When Saab introduced the 9-5 at the North American International Auto Show in Detroit in January, I didn't spend much time lingering around the company's display.

After all, I'd seen it all before, right?

There was yet another permutation of the familiar Saab styling cues, on the grille, the taillights and the general shape of the car. Nothing that would quicken one's pulse or turn a head.

Well, it turns out a book isn't the only thing that can't be judged by its cover.

Underneath the 9-5's cover -- the body, that is -- lurks one of the most technically excellent engines and finely tuned suspension systems you can buy. The 9-5 may look like something a well-to-do 1990s Ward Cleaver-type might drive -- but don't be fooled. Saab engineers have leaned on the company's aircraft heritage and created a car that flies on the ground.


In the 9-5, Saab has brought some real innovation to the good, old internal combustion engine. Saab engineers did it with a unique application of the turbocharger.

The turbocharged, 3.0-liter V-6 in the SE makes 200 horsepower. Unlike other turbocharged engines, the Saab's turbo runs all the time. It's built into the front cylinder bank's exhaust manifold and it provides a small, steady amount of boost.

You might remember that a turbocharger is an exhaust-gas-driven pump that crams a denser mixture of fuel and air into the engine. On regular turbocharged engines, a device called a wastegate opens when the throttle is pressed down hard. Once the wastegate opens, the exhaust gases flow past the turbocharger, which begins to spin at very high rpms. The turbocharger then pumps air and fuel into the engine. Because all this takes time, the driver feels ``turbo lag'' -- the car pauses for a second or two before the power comes on.

Saab engineers have solved the turbo lag problem, and, in the process, have created a lively engine that pours on the power and keeps it coming with no peaks or valleys.

If you step on the accelerator in the 9-5, you better make sure there's nothing in front of you. The base model 9-5 comes with a 2.3-liter, four-cylinder engine that uses the same turbocharging system. It makes 170-horsepower.

Our black 9-5 was outfitted with a four-speed automatic transmission, which drives the front wheels. It performed like a rocket-sled on rails. The ``S'' (sport) button on the shifter made the car even faster. Pressing the button not only makes the transmission shift later but also electronically changes the engine's throttle response time. The 9-5 is a ``drive-by-wire'' car, meaning the accelerator is connected to the engine electronically.

The 9-5 uses a McPherson strut, four-wheel independent suspension system front and rear. The car has a wonderfully athletic feel. The power-assisted steering is crisp, tight and responsive.

The suspension system is mounted to an extremely rigid body structure, making the 9-5 feel as if it were carved o ut of a single block of steel. The body doesn't lean when you round a corner at high speeds. The four-wheel, power-assisted, anti-lock brakes are excellent.


A Saab wouldn't be a Saab without a little quirkiness.

The ignition switch is still on the floor near the shifter. And the interior has a feature or two I've never seen before. But I like this car.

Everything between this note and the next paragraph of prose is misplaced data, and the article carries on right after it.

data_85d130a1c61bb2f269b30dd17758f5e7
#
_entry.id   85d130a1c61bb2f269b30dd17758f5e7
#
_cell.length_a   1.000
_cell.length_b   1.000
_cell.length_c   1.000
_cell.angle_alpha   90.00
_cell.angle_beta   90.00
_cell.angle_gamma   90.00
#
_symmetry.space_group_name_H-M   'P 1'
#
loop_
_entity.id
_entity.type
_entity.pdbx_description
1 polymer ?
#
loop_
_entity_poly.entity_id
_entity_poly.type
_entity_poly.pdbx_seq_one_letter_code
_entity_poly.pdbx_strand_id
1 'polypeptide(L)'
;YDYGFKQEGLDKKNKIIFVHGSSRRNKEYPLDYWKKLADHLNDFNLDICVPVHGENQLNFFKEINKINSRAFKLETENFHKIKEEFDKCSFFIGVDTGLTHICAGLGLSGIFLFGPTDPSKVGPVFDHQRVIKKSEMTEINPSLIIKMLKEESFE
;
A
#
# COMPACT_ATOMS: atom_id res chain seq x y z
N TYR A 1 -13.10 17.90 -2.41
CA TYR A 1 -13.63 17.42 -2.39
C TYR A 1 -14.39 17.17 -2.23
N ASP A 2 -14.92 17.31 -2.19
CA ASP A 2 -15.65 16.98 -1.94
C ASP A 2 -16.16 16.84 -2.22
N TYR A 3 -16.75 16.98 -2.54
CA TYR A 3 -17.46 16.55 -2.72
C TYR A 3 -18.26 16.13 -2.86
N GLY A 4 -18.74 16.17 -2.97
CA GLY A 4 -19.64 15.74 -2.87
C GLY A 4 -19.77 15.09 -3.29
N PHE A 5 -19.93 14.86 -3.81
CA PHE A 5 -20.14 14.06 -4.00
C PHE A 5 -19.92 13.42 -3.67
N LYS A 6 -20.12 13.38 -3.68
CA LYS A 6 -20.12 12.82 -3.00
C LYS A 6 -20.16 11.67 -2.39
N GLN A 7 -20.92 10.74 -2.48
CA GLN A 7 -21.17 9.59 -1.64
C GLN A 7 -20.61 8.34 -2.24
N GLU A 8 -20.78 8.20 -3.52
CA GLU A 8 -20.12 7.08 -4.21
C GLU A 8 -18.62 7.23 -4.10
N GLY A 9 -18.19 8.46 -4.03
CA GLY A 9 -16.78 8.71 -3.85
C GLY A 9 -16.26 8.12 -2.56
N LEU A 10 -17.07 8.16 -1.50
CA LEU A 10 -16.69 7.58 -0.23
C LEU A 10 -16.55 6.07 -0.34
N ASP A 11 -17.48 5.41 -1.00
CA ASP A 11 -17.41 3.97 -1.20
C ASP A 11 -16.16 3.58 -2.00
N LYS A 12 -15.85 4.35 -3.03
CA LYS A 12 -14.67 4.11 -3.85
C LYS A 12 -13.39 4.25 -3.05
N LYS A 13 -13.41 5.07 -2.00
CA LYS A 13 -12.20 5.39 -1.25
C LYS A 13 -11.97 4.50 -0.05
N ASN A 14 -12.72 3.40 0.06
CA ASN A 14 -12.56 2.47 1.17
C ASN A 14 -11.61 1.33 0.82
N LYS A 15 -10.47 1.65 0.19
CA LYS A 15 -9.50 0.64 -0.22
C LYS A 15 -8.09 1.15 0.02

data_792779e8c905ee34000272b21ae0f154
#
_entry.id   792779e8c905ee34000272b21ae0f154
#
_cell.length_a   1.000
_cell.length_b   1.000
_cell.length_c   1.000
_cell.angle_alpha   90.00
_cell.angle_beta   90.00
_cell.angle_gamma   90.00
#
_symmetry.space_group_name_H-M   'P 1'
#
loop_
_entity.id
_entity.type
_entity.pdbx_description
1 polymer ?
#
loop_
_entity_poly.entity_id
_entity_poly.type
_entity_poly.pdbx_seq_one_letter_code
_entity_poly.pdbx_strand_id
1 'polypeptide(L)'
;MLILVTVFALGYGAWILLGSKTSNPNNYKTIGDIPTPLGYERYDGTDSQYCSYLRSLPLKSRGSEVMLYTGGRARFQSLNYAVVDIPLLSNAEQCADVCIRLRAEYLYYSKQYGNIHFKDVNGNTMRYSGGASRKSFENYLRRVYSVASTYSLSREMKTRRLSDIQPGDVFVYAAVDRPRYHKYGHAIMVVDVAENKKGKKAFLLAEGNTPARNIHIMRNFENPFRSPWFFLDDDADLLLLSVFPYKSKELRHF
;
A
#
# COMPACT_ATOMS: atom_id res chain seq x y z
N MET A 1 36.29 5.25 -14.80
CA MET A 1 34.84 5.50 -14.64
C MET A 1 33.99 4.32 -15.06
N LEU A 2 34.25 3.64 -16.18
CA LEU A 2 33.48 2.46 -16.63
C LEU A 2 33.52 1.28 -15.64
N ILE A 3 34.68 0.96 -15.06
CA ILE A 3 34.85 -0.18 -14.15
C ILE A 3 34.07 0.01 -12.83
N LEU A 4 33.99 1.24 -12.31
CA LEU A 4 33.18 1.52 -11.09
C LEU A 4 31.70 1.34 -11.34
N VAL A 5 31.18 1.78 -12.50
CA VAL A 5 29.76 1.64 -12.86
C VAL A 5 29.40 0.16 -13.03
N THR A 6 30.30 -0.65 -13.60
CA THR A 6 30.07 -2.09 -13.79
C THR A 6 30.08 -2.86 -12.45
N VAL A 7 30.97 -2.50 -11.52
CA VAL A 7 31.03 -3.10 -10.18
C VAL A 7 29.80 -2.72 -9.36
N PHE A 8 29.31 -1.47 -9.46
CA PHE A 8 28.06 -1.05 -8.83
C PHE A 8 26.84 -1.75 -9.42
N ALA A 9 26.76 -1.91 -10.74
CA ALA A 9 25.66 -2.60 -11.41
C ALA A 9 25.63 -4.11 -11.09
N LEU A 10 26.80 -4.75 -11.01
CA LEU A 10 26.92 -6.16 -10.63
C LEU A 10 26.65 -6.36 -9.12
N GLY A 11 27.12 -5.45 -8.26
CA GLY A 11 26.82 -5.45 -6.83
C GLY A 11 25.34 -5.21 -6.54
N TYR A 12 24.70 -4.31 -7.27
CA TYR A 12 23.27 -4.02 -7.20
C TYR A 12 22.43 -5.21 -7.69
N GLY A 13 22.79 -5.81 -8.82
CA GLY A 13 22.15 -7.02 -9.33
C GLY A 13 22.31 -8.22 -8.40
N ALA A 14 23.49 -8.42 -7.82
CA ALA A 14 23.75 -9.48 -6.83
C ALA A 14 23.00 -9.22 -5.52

For instance, the seats have perforated leather, and those holes are not just there for decoration. Two small motors in the seat assembly draw air through the holes. This keeps hot air from being trapped between the driver's and passenger's bodies and the upholstery. The seat air circulation system is optional in the 9-5. The system has been around for years and has been shown to improve driver alertness in buses and trucks. But this is the first time it has been used in a car, according to Saab.

Unlike the 9000, which it replaces, the 9-5 is a four-door sedan, not a fi ve-door hatchback. Yet S aab still has managed to build an incredible amount of versatility into the 9-5.

The bottom part of the rear seat cushions fold forward, and the top part folds down. This gives the car an unusual amount of interior cargo room. But even with the seats folded up, there still is enough room in the trunk to store three golf bags.

The 9-5's dash is stylish and user-friendly. All the buttons and switches for the air conditioner, radio and lights are within easy reach. The analog gauges are easy to read.

Saab equips the 9-5 generously. The car comes standard with a CD player, sunroof, cruise control, power seats with memory, radio-controlled door locks, alarm system and more.

Nice touches includes a super nifty, dash-mounted cup-holder that slides smoothly out and then twists as it unfolds; a button on the mirror switch that tilts the left-side rear-view mirror down when the car is in reverse; and steering wheel controls for the radio.

The interior is tastefully adorned with shiny wood trim. Saab engineers believe the 9-5 will emerge as one of the safest cars on the road, once some real-world accidents occur and can be studied. It has energy-absorbing front, rear and side crumple zones and four air bags.

Saab also believes the 9-5 will gives Lexus a run for the money when it comes to quality, reliability and dependability.

I think the 9-5 has a sporting chance. After about 500 miles, I am inclined to place the new 9-5 in a very elite group of cars: It's one of the best mid-size performance sedans you can buy.

The boys at Lexus, Acura, BMW and Mercedes now have catching up to do.

1999 Saab 9-5 SEBase price: $36,800.Safety: Dual front and side air bags, traction control, anti-lock brakes and side-impact protection.Price as tested: $38,400.EPA rating: 18 mpg city/26 mpg highway.Incentives: None.